SDP research papers can be roughly categorized by the different types of pricing that they investigate. We consider 15 such topics here. If you know of a paper we missed, let us know.
Pricing cloud services (21)
One major source of the recent growth in data usage is cloud computing, in which users send computational “jobs” to be completed at datacenters in the cloud. The pricing of cloud services bears some resemblance to data pricing, but cloud services are unique in requiring not just network capacity but also CPU and memory resources. Thus, effective pricing schemes must account for competition on not just one but multiple resources.
L. Zheng, C. Joe-Wong, C. G. Brinton, C. W. Tan, S. Ha and M. Chiang ACM SIGMETRICS 2016
Cloud service providers (CSPs) often face highly dynamic user demands for their resources, which can make it difficult for them to maintain consistent quality-of-service. Some CSPs try to stabilize user demands by offering sustained-use discounts to jobs that consume more instance-hours per month. These discounts present an opportunity for users to pool their usage together into a single "job." In this paper, we examine the viability of a middleman, the cloud virtual service provider (CVSP), that rents cloud resources from a CSP and then resells them to users. We show that the CVSP's business model is only viable if the average job runtimes and thresholds for sustained-use discounts are sufficiently small; otherwise, the CVSP cannot simultaneously maintain low job waiting times while qualifying for a sustained-use discount. We quantify these viability conditions by modeling the CVSP's job scheduling and then use this model to derive users' utility-maximizing demands and the CVSP's profit-maximizing price, as well as the optimal number of instances that the CVSP should rent from the CSP. We verify our results on a one-month trace from Google's production compute cluster, through which we first validate our assumptions on the job arrival and runtime distributions, and then show that the CVSP is viable under these workload traces. Indeed, the CVSP can earn a positive profit without significantly impacting the CSP's revenue, indicating that the CSP and CVSP can coexist in the cloud market.
S. Ren, and M. van der Schaar IEEE Transactions on Mobile Computing, 13(10), 2283 - 2292, 2013
In this paper, we consider a wireless cloud computing system in which the service provider operates a data center and provides cloud services to its subscribers at dynamic prices. We propose a joint optimization of scheduling and pricing decisions for delay-tolerant batch services to maximize the service provider's long-term profit. Unlike the existing research on jointly scheduling and pricing that focuses on static or asymptotic analysis, we focus on a dynamic setting and develop a provably-efficient Dynamic Scheduling and Pricing (Dyn-SP) algorithm which, without the necessity of predicting the future information, can be applied to an arbitrarily random environment that may follow an arbitrary trajectory overtime. We prove that, compared to the optimal offline algorithm with future information, Dyn-SP produces a close-to-optimal average profit while bounding the job queue length in the data center. We perform a trace-based simulation study to validate Dyn-SP. In particular, we show both analytically and numerically that a desired tradeoff between the profit and queueing delay can be obtained by appropriately tuning the control parameter. Our results also indicate that, compared to the existing algorithms which neglect demand-side management, cooling system energy consumption, and/or the queue length information, Dyn-SP achieves a higher average profit while incurring (almost) the same average queueing delay.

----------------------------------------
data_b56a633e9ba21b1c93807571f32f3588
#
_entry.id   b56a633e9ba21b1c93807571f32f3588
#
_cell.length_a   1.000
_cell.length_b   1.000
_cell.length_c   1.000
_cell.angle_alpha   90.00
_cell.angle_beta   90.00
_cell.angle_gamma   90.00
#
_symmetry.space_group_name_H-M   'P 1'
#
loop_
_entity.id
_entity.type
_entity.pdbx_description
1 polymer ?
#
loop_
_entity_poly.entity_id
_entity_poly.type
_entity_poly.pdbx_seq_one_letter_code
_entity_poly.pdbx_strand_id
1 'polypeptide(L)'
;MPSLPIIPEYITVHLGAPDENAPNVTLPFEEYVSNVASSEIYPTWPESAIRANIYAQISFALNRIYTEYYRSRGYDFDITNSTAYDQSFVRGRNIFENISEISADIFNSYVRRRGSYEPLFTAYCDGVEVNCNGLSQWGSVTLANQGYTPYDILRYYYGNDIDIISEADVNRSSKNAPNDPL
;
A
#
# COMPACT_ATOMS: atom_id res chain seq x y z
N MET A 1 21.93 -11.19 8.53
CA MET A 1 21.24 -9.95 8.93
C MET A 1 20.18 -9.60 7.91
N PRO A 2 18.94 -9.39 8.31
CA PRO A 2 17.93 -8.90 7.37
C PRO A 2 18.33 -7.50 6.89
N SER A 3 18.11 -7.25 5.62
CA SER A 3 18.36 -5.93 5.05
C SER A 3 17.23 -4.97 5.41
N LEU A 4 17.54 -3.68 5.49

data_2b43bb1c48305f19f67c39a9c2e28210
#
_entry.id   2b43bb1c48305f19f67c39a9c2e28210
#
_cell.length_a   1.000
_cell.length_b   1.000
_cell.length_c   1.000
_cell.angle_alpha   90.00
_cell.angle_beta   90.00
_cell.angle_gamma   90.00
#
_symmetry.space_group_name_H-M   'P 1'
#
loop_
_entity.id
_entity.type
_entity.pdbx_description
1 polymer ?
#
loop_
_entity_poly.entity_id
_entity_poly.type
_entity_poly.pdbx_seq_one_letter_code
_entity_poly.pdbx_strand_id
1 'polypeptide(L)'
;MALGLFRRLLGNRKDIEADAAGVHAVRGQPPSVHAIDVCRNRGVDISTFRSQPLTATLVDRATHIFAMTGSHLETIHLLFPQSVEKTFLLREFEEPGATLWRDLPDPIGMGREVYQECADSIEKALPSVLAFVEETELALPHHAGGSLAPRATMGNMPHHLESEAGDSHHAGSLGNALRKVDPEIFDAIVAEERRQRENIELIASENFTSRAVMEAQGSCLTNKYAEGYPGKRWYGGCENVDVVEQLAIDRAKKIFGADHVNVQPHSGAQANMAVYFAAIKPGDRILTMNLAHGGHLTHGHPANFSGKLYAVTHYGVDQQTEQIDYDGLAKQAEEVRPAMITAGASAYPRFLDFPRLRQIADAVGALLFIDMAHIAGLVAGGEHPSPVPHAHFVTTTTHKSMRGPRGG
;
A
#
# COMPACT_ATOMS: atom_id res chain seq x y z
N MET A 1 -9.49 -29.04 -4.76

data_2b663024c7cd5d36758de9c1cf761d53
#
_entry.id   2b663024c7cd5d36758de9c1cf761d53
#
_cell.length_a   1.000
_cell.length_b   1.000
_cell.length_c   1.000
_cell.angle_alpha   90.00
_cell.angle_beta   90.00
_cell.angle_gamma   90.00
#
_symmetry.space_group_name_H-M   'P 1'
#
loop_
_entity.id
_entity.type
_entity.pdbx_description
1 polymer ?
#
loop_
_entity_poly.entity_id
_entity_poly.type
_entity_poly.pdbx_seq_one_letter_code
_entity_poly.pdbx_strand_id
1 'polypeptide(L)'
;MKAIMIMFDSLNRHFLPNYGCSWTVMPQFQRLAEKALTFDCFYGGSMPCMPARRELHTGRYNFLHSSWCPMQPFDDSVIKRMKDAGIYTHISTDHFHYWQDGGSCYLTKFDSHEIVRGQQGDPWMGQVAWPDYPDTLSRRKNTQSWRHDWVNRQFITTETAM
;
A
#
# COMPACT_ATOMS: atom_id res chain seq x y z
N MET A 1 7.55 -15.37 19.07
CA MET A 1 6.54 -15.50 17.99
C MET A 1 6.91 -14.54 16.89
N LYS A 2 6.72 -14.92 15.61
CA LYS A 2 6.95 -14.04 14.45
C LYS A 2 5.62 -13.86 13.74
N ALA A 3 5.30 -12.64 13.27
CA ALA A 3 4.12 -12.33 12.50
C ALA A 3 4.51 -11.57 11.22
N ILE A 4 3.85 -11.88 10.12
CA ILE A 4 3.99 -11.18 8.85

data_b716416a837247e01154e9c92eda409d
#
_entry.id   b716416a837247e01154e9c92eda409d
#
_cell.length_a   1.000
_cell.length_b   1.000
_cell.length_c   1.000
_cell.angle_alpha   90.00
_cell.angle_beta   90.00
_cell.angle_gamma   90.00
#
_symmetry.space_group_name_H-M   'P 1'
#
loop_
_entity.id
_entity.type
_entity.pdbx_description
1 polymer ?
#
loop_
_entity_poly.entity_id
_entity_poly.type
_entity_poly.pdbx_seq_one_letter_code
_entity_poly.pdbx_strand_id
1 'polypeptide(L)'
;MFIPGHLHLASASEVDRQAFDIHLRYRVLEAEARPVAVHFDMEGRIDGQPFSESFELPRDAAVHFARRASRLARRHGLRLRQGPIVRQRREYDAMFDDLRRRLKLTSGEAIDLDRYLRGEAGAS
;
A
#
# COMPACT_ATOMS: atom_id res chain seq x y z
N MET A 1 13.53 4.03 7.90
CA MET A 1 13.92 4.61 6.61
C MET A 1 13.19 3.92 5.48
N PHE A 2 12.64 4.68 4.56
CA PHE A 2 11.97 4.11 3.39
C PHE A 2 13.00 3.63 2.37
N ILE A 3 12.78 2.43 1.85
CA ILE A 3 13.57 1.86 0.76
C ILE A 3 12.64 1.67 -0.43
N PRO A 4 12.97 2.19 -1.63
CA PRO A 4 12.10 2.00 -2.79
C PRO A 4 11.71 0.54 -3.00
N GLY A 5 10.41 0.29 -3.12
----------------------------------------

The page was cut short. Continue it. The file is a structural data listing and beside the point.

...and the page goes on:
J. Zhao, H. Li, C. Wu, Z. Li, Z. Zhang, and F. C. M. Lau Proceedings of IEEE INFOCOM, 2014
Cloud providers often choose to operate datacenters over a large geographic span, in order that users may be served by resources in their proximity. Due to time and spatial diversities in utility prices and operational costs, different datacenters typically have disparate charges for the same services. Cloud users are free to choose the datacenters to run their jobs, based on a joint consideration of monetary charges and quality of service. A fundamental problem with significant economic implications is how the cloud should price its datacenter resources at different locations, such that its overall profit is maximized. The challenge escalates when dynamic resource pricing is allowed and long-term profit maximization is pursued. We design an efficient online algorithm for dynamic pricing of VM resources across datacenters in a geo-distributed cloud, together with job scheduling and server provisioning in each datacenter, to maximize the profit of the cloud provider over a long run. Theoretical analysis shows that our algorithm can schedule jobs within their respective deadlines, while achieving a time-average overall profit closely approaching the offline maximum, which is computed by assuming that perfect information on future job arrivals are freely available. Empirical studies further verify the efficacy of our online profit maximizing algorithm.
K. Song, Y. Yao, and L. Golubchik Proceedings of IEEE/ACM IWQoS, 2013